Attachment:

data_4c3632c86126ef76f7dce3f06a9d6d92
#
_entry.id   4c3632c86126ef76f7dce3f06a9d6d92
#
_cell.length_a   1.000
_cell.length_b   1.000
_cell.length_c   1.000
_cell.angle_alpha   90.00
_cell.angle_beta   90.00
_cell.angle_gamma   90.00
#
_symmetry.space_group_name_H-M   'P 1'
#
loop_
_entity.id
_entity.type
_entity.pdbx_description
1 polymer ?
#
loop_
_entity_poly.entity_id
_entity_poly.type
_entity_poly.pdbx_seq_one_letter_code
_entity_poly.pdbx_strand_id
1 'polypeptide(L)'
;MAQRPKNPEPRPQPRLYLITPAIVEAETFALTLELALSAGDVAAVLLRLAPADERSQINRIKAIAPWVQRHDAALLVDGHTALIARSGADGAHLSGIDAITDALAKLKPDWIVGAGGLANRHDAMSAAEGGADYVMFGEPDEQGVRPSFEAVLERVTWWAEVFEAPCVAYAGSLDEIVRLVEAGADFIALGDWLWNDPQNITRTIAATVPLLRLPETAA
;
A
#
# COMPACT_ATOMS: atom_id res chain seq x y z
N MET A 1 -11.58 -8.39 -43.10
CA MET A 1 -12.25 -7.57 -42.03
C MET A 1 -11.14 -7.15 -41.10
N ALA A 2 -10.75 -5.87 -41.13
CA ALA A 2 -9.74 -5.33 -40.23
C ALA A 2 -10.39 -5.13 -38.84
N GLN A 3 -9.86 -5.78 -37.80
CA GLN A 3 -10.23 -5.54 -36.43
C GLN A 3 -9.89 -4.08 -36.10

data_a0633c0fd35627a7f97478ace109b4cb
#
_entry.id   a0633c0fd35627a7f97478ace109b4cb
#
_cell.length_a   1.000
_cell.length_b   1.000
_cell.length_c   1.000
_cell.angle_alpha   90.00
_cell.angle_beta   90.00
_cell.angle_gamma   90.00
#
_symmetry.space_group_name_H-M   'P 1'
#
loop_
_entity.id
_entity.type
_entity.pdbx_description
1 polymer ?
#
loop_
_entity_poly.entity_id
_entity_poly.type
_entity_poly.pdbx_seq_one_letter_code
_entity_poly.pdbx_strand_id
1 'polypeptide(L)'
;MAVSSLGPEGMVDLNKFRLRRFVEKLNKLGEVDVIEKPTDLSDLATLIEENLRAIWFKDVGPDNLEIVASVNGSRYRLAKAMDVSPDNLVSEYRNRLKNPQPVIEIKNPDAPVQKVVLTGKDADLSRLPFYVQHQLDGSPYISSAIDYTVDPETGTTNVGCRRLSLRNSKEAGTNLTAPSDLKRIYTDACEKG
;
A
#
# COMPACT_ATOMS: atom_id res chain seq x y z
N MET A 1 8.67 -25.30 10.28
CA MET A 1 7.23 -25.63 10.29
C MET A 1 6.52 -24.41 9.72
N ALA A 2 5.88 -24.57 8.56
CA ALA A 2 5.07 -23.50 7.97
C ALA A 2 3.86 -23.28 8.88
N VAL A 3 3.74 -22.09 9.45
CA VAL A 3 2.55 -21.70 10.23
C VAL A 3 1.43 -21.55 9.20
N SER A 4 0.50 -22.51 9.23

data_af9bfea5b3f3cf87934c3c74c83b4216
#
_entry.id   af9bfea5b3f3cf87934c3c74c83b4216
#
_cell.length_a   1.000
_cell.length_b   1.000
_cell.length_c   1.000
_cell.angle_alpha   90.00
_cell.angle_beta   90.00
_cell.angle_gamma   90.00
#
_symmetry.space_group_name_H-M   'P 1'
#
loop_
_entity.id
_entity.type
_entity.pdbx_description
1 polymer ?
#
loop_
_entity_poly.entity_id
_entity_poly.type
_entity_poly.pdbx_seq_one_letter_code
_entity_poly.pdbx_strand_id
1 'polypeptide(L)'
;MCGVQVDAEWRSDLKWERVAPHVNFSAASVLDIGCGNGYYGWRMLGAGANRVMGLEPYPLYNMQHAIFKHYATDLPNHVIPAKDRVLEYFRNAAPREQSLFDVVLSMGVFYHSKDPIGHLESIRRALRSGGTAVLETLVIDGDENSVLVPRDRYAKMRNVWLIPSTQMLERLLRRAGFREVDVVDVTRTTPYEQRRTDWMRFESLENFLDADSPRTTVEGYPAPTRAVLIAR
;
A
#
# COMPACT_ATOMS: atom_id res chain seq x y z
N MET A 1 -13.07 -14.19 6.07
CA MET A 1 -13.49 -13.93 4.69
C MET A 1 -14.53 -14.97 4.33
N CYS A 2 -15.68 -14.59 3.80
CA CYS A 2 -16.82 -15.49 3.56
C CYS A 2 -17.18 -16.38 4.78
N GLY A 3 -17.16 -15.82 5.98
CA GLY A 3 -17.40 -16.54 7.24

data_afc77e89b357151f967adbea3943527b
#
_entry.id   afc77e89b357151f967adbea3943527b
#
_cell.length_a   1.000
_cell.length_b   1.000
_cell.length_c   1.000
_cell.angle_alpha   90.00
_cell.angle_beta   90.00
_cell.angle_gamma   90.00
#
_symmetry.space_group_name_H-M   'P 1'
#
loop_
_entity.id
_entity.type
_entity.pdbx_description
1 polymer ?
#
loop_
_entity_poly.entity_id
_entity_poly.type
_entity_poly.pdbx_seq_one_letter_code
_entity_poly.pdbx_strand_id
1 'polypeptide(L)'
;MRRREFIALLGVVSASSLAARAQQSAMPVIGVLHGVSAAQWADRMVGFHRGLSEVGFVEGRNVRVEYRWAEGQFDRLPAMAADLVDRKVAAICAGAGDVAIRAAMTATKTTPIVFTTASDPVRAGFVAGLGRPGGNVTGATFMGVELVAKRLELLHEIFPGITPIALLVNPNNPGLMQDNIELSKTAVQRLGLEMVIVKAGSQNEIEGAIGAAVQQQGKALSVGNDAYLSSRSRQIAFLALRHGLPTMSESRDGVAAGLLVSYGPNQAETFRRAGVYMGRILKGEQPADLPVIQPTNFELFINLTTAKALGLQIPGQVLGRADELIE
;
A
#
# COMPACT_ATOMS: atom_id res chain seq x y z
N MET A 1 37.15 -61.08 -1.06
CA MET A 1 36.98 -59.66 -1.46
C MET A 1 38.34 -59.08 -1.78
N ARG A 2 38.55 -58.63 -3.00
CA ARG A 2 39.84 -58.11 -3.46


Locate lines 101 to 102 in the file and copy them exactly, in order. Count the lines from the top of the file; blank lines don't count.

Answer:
_entity_poly.type
_entity_poly.pdbx_seq_one_letter_code